The heart muscles generate electrical impulses in the form of depolarization and repolarization that are transmitted throughout the body. If suitable electrodes are placed on the body opposite to the heart and connected to Galvanometer with a recording device, then the electrical potential of the cardiac cycle can be recorded. This recording of electrical potential generated by the spread of cardiac impulse is known as an electrocardiogram (ECG) and the instrument by which electrocardiogram is recorded is called an electrocardiograph. Electrocardiograph was discovered by Einthoven (1903), commonly called “Father of Electrocardiography”, while ECG was first recorded by Waller (1887). ECG taken when the patient is lying down is called resting ECG while ECG taken when a patient is exercising is called stress ECG. The electrocardiograph provides vital information about the rate and rhythm of the heart and the conditions of the heart muscles.
Each cardiac cycle (or in very common terms we may say each heartbeat) produces a P wave, a QRS complex and a T wave. The QRS complex has three separate Q, R and S waves.
It is a small upward wave that appears first. It indicates atrial depolarization, during which excitation spreads from the SA node to all over atria. About 0.1 sec after P wave begins, atria contracts. Hence P wave represents atrial systole. Enlarged P-Wave indicates enlarged atrium i.e. it may occur in a condition called mitral stenosis in which due to narrowing of the mitral valve, the blood backs up into the left atrium).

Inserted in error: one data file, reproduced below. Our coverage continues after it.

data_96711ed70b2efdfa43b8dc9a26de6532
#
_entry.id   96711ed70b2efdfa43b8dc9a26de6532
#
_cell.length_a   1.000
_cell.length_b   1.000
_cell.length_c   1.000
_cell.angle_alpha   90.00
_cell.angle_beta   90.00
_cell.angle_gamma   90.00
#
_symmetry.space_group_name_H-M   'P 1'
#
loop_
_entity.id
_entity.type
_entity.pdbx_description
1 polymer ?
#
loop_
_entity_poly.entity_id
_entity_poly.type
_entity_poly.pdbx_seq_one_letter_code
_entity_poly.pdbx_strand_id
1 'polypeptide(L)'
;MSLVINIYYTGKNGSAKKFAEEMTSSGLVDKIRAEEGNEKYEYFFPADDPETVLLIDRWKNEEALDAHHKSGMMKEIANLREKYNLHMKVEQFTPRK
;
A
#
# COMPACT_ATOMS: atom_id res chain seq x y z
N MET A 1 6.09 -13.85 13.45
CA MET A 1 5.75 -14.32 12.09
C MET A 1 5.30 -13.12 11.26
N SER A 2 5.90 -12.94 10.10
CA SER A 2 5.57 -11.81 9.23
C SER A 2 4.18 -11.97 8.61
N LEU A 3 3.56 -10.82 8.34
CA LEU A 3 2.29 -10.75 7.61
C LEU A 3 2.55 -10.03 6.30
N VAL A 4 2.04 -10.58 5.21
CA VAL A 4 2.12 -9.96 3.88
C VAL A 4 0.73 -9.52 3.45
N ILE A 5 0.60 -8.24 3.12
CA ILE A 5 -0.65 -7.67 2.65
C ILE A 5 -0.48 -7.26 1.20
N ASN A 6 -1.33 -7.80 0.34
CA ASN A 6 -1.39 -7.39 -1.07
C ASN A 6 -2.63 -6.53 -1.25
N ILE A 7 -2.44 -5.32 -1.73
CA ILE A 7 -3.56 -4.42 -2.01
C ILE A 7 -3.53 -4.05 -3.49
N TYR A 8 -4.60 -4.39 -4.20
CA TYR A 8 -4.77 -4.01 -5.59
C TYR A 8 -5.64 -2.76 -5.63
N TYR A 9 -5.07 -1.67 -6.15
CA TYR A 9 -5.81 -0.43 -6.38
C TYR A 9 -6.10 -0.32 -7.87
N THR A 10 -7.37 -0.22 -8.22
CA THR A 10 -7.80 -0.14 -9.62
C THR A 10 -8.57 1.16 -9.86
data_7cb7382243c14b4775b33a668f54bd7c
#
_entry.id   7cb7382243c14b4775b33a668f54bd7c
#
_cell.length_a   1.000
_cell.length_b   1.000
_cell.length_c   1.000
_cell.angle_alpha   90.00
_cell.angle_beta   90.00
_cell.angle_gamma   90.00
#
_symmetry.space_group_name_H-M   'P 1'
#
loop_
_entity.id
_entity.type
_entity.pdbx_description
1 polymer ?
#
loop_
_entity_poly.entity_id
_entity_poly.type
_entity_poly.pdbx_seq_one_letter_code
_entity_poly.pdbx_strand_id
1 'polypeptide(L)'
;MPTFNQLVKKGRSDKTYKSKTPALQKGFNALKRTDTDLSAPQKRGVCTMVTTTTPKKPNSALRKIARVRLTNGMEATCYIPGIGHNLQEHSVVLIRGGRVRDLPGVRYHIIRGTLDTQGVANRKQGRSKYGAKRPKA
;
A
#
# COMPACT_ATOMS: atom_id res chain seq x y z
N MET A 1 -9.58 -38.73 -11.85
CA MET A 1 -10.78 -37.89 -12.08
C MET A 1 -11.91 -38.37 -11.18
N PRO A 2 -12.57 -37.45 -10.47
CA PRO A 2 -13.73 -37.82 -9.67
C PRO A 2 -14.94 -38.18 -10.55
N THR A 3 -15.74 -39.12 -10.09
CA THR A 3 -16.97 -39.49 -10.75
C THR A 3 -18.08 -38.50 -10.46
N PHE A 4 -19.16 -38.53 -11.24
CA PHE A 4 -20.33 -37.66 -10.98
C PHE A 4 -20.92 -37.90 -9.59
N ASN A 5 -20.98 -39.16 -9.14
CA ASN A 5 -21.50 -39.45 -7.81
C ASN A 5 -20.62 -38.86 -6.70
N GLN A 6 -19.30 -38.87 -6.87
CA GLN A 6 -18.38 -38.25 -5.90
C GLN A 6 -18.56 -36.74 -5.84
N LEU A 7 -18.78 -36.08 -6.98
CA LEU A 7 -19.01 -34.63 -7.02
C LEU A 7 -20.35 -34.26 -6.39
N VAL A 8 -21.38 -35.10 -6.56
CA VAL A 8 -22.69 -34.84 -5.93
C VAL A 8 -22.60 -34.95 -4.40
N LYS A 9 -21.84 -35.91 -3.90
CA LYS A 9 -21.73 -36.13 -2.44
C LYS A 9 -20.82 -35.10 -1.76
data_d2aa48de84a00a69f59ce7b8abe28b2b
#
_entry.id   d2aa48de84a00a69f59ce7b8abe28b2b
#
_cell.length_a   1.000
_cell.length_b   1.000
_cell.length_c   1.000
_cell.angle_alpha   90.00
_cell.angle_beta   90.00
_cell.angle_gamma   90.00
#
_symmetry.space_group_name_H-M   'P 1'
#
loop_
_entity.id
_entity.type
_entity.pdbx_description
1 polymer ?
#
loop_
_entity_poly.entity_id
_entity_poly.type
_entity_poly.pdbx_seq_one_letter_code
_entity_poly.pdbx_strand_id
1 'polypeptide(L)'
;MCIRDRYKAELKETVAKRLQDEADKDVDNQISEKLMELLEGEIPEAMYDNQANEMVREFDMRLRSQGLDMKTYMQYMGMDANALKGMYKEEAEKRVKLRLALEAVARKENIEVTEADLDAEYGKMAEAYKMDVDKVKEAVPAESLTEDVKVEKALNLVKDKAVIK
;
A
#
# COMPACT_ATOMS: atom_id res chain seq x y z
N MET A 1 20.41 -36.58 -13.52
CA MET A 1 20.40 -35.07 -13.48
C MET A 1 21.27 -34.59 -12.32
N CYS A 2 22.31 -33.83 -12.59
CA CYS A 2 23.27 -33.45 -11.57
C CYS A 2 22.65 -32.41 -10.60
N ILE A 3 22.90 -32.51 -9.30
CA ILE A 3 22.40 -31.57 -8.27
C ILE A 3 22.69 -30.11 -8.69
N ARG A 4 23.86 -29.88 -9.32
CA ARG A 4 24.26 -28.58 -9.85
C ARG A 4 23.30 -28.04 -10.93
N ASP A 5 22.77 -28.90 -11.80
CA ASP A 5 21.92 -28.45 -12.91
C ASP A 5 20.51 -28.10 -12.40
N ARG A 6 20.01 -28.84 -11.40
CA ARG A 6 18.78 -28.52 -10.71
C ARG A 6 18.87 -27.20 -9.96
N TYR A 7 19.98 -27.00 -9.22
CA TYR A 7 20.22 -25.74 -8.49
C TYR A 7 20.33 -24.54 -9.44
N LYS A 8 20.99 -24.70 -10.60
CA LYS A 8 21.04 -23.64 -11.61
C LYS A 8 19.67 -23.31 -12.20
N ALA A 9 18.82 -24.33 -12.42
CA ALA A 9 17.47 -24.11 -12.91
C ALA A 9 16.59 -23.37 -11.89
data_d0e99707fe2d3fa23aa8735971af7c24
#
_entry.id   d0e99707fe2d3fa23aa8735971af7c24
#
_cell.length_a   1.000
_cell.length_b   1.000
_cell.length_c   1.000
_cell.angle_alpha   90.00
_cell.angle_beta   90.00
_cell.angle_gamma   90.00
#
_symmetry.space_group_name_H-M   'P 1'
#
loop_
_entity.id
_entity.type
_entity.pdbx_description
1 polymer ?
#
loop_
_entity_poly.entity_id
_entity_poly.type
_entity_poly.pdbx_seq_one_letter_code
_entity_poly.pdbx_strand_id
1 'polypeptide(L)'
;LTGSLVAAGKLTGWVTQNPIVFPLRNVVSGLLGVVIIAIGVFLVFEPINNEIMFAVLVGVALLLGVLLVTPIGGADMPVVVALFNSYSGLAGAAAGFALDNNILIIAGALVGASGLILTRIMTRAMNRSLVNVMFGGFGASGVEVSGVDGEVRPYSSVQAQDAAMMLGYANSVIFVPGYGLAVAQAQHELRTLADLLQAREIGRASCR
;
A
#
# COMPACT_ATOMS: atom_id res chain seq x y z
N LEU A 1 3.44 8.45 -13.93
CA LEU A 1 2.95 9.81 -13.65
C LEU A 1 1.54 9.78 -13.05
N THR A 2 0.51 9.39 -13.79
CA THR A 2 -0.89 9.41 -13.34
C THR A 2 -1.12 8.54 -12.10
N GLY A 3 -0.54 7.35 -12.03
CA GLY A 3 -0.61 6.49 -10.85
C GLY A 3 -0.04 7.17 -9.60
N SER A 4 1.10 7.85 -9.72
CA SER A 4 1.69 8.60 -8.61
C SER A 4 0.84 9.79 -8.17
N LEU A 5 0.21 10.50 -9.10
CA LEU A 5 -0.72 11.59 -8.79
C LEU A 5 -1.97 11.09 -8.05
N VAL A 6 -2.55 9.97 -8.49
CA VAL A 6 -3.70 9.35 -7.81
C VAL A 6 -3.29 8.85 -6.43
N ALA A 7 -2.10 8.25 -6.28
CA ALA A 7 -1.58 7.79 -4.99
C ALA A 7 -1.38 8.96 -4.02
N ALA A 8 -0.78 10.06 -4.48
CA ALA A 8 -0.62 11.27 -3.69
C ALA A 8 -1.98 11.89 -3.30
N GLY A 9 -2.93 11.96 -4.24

It is the second wave that begins as a little downward wave (Q) but continues as a large upright triangular wave (R) and ends as a downward wave (S). It represents the ventricular depolarisation, i.e., the spread of excitation over ventricles. Just after this wave begins, ventricles start to contract. Hence QRS is equivalent to ventricular systole.
It is the third small wave in the form of a dome-shaped upward deflection. It indicates ventricular repolarisation. It also represents the beginning of ventricle diastole.
Atrial diastole gets merged with the large QRS Wave.
P-Q Interval (also called P-R Interval):
This is the interval from the onset of the P wave to that of QRS. It measures the conduction time of the impulse from the SA node to the atria, AV node and the rest of the conducting tissues. During rheumatic fever and in arteriosclerotic heart disease (i.e. the formation of plaques and calcification), the P-Q interval lengthens. This is due to the inflammation of atria and atrioventricular node. The normal PR interval lasts for 0.16 sec.
ST interval is the representation of time between the end of the spread of impulse through ventricles and its repolarisation. The S-T segment is elevated in acute myocardial infarction (heart attack) and depressed in a condition when the heart muscles receive insufficient oxygen.
It measures the diastolic period of heart.
By counting the number of QRS complexes that occur in a given time period, one can determine the heartbeat rate of an individual. The ECG obtained from different individuals has roughly the same shape for a given lead configuration, any deviation form this shape indicates the abnormality or disease. Hence, it is of great clinical significance.